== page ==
“If you want to bring alive a photograph, add a human element to it,” says Dheeraj Paul, whose ongoing exhibition of 30 photographs at The Shrine Gallery, Gallerie Romain Rolland, Alliance Francaise, New Delhi, reveals the human condition through humour, irony and philosophy.
The cover photograph on the catalogue, also a personal favourite, shows a topi-sporting politician checking out larger-than-life wall portraits of three litterateurs, including Amrita Pritam, while two sweepers clean the street at the opposite end. This black-and-white work is titled Literary Sweep, a tongue-in-cheek comment on the disparity between the worlds of politics, literature and street labour. Another striking shot, this time in colour, is of Bhangra dancers relaxing after a show, their languid postures shorn of the vigour with which the dance form is associated.
Paul’s work, however, is as much about candid images as about technical perfection—a skill his father, eminent photographer S. Paul, drilled into him when he was a child. The compositions are powerful combinations of subject, setting and lighting. This is especially evident in a fish-eye perspective of schoolchildren at Jantar Mantar, New Delhi.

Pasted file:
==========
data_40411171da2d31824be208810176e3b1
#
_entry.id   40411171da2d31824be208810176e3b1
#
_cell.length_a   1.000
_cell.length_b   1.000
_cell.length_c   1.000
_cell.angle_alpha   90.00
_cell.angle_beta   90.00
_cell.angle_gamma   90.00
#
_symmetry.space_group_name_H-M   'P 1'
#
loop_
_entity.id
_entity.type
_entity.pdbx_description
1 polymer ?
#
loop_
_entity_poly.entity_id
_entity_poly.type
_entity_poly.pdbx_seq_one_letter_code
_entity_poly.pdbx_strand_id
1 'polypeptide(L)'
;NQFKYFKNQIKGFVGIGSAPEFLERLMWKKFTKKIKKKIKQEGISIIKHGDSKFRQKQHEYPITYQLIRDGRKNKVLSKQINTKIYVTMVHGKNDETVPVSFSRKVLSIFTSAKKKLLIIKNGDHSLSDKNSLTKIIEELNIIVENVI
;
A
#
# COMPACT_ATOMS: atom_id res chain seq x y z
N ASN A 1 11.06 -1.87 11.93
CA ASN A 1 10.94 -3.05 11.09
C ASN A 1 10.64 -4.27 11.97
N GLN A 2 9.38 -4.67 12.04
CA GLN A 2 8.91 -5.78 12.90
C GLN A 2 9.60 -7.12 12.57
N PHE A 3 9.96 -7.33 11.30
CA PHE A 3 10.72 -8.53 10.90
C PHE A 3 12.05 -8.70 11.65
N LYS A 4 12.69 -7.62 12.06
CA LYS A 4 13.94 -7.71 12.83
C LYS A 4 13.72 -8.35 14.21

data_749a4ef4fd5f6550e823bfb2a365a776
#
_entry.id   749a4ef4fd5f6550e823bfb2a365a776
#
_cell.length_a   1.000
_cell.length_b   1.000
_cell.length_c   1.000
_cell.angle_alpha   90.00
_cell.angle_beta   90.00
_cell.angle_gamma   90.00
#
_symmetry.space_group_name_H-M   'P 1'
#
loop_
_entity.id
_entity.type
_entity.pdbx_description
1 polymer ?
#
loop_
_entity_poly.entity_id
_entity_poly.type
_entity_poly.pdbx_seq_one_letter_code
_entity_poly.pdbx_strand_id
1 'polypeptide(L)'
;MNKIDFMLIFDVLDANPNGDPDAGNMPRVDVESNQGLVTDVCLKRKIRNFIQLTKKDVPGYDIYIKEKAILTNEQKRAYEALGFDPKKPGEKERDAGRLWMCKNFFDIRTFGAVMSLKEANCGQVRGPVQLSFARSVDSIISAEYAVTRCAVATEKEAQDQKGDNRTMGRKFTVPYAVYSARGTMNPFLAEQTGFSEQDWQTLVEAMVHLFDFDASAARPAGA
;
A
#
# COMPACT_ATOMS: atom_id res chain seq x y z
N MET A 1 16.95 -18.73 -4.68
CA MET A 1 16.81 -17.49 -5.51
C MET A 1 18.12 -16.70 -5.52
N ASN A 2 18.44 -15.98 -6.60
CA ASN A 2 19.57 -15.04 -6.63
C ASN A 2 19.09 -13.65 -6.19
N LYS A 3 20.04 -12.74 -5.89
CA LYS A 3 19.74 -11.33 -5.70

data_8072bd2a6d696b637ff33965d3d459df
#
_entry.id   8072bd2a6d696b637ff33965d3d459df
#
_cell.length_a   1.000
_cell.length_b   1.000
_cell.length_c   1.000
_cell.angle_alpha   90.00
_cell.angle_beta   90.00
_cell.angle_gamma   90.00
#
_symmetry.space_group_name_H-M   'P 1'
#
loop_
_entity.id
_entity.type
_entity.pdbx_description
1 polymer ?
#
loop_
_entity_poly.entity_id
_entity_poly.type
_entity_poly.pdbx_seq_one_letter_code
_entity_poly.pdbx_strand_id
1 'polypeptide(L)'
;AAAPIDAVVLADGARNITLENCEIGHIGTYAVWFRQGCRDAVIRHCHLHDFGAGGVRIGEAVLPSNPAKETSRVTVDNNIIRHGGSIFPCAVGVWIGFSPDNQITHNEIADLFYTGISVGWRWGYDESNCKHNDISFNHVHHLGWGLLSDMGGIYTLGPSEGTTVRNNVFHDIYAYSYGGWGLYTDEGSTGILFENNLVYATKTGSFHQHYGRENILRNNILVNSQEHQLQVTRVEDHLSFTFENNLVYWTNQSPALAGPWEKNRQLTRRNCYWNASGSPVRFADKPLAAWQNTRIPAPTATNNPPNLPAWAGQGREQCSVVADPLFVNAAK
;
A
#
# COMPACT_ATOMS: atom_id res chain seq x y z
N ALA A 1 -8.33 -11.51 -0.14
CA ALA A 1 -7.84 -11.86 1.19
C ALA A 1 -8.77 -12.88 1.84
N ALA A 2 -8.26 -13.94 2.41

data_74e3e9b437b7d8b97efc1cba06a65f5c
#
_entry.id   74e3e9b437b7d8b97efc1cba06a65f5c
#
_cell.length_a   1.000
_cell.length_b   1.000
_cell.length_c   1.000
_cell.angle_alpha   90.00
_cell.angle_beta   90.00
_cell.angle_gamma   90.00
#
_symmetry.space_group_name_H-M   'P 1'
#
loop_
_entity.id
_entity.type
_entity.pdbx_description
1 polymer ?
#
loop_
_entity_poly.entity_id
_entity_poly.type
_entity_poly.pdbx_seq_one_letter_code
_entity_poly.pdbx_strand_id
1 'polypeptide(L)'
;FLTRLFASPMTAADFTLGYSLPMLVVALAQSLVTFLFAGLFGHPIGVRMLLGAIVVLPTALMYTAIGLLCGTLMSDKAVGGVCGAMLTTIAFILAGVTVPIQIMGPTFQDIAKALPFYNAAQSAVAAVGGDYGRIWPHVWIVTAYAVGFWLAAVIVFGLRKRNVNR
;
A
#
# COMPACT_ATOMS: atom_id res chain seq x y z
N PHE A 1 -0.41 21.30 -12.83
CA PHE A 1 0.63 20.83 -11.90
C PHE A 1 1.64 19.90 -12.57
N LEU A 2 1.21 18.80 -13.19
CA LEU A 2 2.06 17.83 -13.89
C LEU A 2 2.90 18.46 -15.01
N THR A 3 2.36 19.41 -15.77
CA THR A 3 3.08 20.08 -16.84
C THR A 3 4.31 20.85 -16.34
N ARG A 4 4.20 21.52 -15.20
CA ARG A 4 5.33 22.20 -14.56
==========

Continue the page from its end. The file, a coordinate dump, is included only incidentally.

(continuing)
Shefali Somani, owner of The Shrine Gallery, cites the example of another photograph on display. Titled Divine Slumber, it shows three people asleep on a pavement, with an image of Hanuman watching benevolently over them from a streetside temple. “The combination of divinity and deprivation is tinged with irony since Indian philosophy maintains that God cares for all. The pavement dwellers sleep peacefully, comfortable in their faith in the Almighty and seemingly oblivious to suffering,” she says.
Curator Prima Kurien has ensured that the photographs in the show force people to stop and think. There are 15 editions of every photograph, priced between Rs35,000 and Rs60,000 each.
The exhibition will be on view till 21 April, 11am-8pm.